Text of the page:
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Arch Dis Child Fetal Neonatal Ed 90:F392-F396 doi:10.1136/adc.2004.064691
  • Original article

Neonatal resuscitation 2: an evaluation of manual ventilation devices and face masks

  1. C P F O’Donnell1,
  2. P G Davis1,
  3. R Lau1,
  4. P A Dargaville2,
  5. L W Doyle1,
  6. C J Morley1
  1. 1Royal Women’s Hospital Melbourne, Victoria 3053, Australia
  2. 2Royal Hobart Hospital, Hobart, Tasmania 7000, Australia
  1. Correspondence to:
    Dr O’Donnell
    Royal Women’s Hospital Melbourne, 132 Grattan Street, Carlton, Victoria 3053, Australia; colm.odonnellrwh.org.au
  • Accepted 18 March 2005
  • Published Online First 4 May 2005

Abstract

Background: The key to successful neonatal resuscitation is effective ventilation. Little evidence exists to guide clinicians in their choice of manual ventilation device or face mask. The expiratory tidal volume measured at the mask (VTE(mask)) is a good estimate of the tidal volume delivered during simulated neonatal resuscitation.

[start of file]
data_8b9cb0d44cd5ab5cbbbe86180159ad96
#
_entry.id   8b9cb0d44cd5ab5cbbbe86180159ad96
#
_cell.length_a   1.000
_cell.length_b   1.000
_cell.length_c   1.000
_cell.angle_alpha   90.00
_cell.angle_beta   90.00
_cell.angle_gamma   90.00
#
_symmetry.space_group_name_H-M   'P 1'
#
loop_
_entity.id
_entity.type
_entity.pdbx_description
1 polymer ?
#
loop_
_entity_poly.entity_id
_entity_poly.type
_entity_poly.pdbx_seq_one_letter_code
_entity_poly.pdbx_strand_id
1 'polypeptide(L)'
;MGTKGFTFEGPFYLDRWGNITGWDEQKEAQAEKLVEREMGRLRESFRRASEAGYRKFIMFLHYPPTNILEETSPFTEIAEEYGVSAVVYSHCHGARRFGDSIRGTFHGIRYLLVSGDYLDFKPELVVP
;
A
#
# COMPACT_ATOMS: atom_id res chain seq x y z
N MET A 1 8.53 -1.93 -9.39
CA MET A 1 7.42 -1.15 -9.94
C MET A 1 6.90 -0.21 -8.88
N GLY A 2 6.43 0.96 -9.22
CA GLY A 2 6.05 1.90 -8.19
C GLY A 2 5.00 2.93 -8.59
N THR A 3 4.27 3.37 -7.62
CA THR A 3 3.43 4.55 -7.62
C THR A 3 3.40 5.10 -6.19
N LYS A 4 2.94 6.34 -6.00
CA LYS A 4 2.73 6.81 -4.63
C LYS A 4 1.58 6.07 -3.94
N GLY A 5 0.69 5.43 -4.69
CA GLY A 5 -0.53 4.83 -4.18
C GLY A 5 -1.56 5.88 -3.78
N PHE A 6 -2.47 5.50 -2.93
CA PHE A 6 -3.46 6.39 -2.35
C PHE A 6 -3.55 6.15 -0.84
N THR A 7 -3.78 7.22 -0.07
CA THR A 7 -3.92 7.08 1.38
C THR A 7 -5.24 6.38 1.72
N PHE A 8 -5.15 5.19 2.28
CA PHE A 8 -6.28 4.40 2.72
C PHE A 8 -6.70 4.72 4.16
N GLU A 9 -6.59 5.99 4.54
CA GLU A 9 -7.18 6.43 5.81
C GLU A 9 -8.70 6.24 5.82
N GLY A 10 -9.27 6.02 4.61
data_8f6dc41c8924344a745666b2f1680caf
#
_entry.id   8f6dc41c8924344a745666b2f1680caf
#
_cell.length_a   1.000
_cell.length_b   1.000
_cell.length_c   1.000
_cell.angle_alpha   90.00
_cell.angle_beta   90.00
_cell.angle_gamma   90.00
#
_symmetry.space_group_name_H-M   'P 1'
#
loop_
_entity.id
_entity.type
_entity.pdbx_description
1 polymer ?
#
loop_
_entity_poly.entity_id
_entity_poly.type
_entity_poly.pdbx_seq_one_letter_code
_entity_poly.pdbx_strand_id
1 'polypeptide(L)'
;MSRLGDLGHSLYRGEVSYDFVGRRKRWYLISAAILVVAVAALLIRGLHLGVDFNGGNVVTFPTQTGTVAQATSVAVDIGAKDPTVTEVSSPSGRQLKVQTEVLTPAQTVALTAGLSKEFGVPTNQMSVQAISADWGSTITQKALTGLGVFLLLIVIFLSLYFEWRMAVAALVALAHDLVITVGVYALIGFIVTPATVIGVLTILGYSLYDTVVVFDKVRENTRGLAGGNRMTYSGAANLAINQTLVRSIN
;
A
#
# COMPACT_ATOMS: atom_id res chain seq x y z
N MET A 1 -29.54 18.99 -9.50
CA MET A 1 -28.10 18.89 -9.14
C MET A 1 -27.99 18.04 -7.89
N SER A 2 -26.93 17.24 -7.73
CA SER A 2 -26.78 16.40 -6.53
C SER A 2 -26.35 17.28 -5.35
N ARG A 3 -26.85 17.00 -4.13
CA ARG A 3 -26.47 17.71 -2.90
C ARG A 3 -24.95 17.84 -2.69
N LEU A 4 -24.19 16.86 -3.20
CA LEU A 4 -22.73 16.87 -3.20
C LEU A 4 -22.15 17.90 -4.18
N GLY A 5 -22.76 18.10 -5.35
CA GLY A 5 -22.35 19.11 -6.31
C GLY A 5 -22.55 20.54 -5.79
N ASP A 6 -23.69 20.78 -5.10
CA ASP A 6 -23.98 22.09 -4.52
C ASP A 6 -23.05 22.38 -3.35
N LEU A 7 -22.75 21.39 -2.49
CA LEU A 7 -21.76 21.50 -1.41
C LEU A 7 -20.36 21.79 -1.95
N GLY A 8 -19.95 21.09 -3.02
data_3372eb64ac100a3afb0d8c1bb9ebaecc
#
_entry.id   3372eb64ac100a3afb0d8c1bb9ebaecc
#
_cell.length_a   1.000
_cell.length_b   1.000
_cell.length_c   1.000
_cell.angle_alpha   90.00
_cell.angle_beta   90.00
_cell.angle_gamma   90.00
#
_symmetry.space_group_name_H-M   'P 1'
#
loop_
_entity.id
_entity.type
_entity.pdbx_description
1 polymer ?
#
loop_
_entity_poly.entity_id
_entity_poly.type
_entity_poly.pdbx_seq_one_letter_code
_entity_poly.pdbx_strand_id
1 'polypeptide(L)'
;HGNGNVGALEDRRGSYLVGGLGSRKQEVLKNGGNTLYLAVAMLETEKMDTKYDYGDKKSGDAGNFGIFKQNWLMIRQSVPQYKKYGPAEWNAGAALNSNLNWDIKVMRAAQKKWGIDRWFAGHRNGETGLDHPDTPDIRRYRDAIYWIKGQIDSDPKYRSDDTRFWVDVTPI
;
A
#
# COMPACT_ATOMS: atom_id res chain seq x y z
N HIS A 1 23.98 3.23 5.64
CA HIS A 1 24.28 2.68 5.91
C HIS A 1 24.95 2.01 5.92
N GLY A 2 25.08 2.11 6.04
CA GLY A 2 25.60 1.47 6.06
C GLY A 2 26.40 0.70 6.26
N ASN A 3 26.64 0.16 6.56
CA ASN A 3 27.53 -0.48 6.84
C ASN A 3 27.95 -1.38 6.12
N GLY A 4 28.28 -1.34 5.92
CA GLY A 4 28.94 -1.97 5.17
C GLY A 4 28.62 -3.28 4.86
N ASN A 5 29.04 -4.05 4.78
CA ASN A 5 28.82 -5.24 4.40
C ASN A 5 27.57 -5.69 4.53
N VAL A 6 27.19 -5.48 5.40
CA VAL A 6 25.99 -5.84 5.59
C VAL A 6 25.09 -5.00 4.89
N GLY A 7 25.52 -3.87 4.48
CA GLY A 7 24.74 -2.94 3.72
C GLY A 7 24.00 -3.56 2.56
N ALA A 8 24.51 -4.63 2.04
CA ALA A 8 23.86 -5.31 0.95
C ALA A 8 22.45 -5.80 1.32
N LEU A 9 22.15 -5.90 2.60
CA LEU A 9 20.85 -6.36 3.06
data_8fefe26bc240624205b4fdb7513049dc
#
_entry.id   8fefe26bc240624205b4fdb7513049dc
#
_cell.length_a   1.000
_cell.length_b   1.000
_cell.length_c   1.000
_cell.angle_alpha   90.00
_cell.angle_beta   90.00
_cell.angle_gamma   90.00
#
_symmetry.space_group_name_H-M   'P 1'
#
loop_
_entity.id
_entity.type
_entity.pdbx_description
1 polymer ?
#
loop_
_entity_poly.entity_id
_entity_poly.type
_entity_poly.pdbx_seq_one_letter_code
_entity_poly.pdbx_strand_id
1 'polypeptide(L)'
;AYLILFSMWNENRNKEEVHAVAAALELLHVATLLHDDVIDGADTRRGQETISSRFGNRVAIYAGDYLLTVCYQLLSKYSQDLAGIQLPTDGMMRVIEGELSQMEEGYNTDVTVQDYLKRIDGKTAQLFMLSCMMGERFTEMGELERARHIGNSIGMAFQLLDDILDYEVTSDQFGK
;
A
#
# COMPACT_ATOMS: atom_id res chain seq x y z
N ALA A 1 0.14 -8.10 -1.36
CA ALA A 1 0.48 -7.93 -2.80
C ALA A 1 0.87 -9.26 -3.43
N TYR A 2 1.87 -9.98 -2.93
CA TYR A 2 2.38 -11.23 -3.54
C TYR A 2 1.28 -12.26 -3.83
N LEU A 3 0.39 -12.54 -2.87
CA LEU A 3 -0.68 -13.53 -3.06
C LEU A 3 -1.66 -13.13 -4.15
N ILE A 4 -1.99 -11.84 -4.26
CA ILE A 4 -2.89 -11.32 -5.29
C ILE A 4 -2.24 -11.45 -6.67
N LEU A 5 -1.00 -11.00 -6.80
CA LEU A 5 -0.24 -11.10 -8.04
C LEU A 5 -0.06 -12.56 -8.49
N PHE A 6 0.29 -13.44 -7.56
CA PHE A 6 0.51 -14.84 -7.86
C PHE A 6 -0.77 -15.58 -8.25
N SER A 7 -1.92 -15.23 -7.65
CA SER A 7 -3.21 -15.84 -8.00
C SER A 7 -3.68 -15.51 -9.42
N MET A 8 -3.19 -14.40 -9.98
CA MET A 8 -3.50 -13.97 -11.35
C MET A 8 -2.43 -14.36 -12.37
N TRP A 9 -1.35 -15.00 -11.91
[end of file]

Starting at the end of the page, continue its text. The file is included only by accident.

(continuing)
Aim: To compare the efficacy of (a) the Laerdal infant resuscitator and the Neopuff infant resuscitator, used with (b) round and anatomically shaped masks in a model of neonatal resuscitation.

Methods: Thirty four participants gave positive pressure ventilation to a mannequin at specified pressures with each of the four device-mask combinations. Flow, inspiratory tidal volume at the face mask (VTI(mask)), VTE(mask), and airway pressure were recorded. Leakage from the mask was calculated from VTI(mask) and VTE(mask).

Results: A total of 10 780 inflations were recorded and analysed. Peak inspiratory pressure targets were achieved equally with the Laerdal and Neopuff resuscitators. Positive end expiratory pressure was delivered with the Neopuff but not the Laerdal device. Despite similar peak pressures, VTE(mask) varied widely. Mask leakage was large for each combination of device and mask. There were no differences between the masks.

Conclusion: During face mask ventilation of a neonatal resuscitation mannequin, there are large leaks around the face mask. Airway pressure is a poor proxy for volume delivered during positive pressure ventilation through a mask.

Footnotes

  • Published Online First 4 May 2005

  • Competing interests: none declared

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